Doctors Shade Gwyneth Paltrow's Site's Latest Sex Advice
When it comes to alternative health advice for ladies, there’s no one quite like Gwyneth Paltrow. The actress, who previously enlightened the world about the “magic” of vaginal steaming on her website Goop, is catching heat again for a peculiar new practice this week: inserting jade eggs into the vagina.
According to Goop, “The strictly guarded secret of Chinese royalty in antiquity — queens and concubines used them to stay in shape for emperors — jade eggs harness the power of energy work, crystal healing and a Kegel-like physical practice. Fans say regular use increases chi, orgasms, vaginal muscle tone, hormonal balance and feminine energy in general.”
Goop learned about this ancient “yoni egg” ritual (named for the Sanskrit word for vagina) from guru/healer Shiva Rose. Rose, who has been practicing with them for seven years, claims using the eggs can do everything from fix hormone imbalances to strengthen vaginal walls. Plus, she even has her own branded rose quartz ($55) and jade ($66) versions available for purchase.
The ritual isn’t as complicated as one might imagine. After boiling the egg to make sure it’s clean, following a pre-insertion “ritual” the egg is inserted into the vagina using your fingers. There are various sizes — a smaller egg for standing up, a medium egg for lying down and sleeping — but she suggests starting with the “harder” medium-size one.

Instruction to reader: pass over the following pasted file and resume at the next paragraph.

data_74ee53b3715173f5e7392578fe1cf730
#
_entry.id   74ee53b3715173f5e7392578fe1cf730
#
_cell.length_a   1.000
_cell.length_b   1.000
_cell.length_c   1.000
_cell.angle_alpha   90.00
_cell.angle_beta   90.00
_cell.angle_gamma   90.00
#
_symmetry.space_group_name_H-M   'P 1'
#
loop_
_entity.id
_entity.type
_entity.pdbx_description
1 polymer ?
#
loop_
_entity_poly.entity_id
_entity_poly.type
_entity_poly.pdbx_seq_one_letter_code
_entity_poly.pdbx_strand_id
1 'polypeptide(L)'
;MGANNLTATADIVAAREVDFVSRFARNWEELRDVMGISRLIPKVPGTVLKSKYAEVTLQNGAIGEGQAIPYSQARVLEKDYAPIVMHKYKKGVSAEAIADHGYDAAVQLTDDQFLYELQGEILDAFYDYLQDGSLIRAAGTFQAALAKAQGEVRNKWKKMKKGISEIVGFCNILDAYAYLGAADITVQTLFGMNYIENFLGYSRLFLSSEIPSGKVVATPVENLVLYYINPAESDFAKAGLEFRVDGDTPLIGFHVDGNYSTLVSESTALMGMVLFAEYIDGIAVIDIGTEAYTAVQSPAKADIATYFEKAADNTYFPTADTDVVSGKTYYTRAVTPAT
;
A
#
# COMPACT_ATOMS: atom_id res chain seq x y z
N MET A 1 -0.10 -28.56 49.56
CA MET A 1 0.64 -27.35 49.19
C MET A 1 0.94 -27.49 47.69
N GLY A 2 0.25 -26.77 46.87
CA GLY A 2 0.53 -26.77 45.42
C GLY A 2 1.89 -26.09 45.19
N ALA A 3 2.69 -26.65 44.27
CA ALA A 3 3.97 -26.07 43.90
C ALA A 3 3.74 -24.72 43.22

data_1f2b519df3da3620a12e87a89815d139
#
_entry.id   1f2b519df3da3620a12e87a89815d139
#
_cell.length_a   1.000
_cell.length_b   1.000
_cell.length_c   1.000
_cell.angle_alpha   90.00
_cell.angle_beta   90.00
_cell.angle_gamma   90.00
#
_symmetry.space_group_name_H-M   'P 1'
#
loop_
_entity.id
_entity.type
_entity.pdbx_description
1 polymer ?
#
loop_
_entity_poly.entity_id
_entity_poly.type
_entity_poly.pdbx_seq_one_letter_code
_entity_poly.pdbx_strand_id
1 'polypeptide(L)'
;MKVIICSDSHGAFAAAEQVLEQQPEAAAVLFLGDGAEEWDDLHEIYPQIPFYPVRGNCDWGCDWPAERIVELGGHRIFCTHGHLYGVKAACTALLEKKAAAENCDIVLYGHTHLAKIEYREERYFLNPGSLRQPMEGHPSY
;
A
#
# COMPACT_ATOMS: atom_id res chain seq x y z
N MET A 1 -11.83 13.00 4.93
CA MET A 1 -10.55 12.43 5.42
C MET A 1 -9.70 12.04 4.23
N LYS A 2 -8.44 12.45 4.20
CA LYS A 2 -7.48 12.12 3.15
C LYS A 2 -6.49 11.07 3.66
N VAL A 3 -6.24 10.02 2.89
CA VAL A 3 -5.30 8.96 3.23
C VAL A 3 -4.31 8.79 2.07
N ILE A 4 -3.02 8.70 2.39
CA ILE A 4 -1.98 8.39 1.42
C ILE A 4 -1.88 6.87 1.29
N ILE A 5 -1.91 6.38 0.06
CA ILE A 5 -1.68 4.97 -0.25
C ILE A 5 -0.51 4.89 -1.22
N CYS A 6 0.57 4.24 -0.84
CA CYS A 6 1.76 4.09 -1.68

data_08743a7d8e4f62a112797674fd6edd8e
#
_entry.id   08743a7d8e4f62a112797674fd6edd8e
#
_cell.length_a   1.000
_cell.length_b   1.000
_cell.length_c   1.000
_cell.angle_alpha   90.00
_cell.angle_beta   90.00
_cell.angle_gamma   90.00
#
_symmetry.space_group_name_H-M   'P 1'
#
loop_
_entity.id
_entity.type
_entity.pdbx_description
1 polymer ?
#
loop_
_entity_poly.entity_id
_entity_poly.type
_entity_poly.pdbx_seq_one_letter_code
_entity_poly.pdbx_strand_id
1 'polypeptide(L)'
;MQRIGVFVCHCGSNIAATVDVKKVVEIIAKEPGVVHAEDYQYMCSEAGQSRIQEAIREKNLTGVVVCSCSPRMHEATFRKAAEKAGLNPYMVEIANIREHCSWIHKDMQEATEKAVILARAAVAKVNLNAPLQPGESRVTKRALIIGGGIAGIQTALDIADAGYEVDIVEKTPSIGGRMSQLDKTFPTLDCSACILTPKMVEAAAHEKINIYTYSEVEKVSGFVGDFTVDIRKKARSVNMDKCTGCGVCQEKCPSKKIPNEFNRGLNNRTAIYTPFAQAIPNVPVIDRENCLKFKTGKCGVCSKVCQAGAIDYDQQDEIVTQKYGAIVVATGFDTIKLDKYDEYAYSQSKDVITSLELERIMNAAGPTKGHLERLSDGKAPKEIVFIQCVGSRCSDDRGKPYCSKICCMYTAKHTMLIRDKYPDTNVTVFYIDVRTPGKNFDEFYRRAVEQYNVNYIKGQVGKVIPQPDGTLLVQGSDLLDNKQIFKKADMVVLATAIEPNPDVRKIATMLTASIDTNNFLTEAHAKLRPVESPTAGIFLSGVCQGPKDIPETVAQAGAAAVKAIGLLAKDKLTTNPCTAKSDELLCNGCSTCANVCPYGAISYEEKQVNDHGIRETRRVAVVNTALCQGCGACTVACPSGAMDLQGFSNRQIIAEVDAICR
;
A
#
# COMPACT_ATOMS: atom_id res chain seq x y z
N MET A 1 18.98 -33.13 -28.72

Similar to Kegels, you tighten your muscles around the egg then relax. “You learn in this practice that the yoni is divided into three floors, the entrance, the middle zone and the cervix,” Rose explains. “As you work with the egg, you start to perceive and understand the different zones. You use your finger, and you’ll be able to feel the different floors and the impact the egg practice has on them.”
While fans of the jade eggs swear by the results, doctors are slamming Paltrow’s lifestyle site's latest recommendation pretty hard, pointing out that the purported health benefits of the eggs have no scientific backbone. Even worse, using them could be detrimental to one’s health.
“Just like tampons can cause toxic shock syndrome, other foreign objects can be sources of infection as well,” Monya De, M.D., tells LIVESTRONG.COM. “Women wanting pelvic floor exercises should do Kegels while they read their Goop newsletters. [It’s] much cheaper and healthier.”
Dr. Jen Gunter, an OB-GYN at Kaiser Permanente in San Francisco, called the eggs “the biggest load of garbage” she’s read about on Paltrow’s website since vaginal steaming. She also explains that it would be biologically impossible for the eggs to balance hormones.
In a blog post that has since gone viral, Guntner also notes that jade is porous — so leaving the egg inside of one’s vagina overnight could allow bacteria to get inside and cause bacterial vaginosis or even toxic shock syndrome.
“I would like to point out that your pelvic floor muscles are not meant to contract continuously,” she wrote. “In fact, it is quite difficult to isolate your pelvic floor while walking, so many women could actually clench other muscles to keep the egg inside.”
Nevertheless, the abundance of negative press targeting the Paltrow-endorsed jade eggs has done little to deter sales. Both the jade and rose quartz versions are currently sold out on Goop. So here’s to hoping they’re just being used as lovely paperweights.
What Do YOU Think?
Would you insert yoni eggs into your vagina? Do you believe alternative health practices, not endorsed by doctors, can achieve actual health benefits?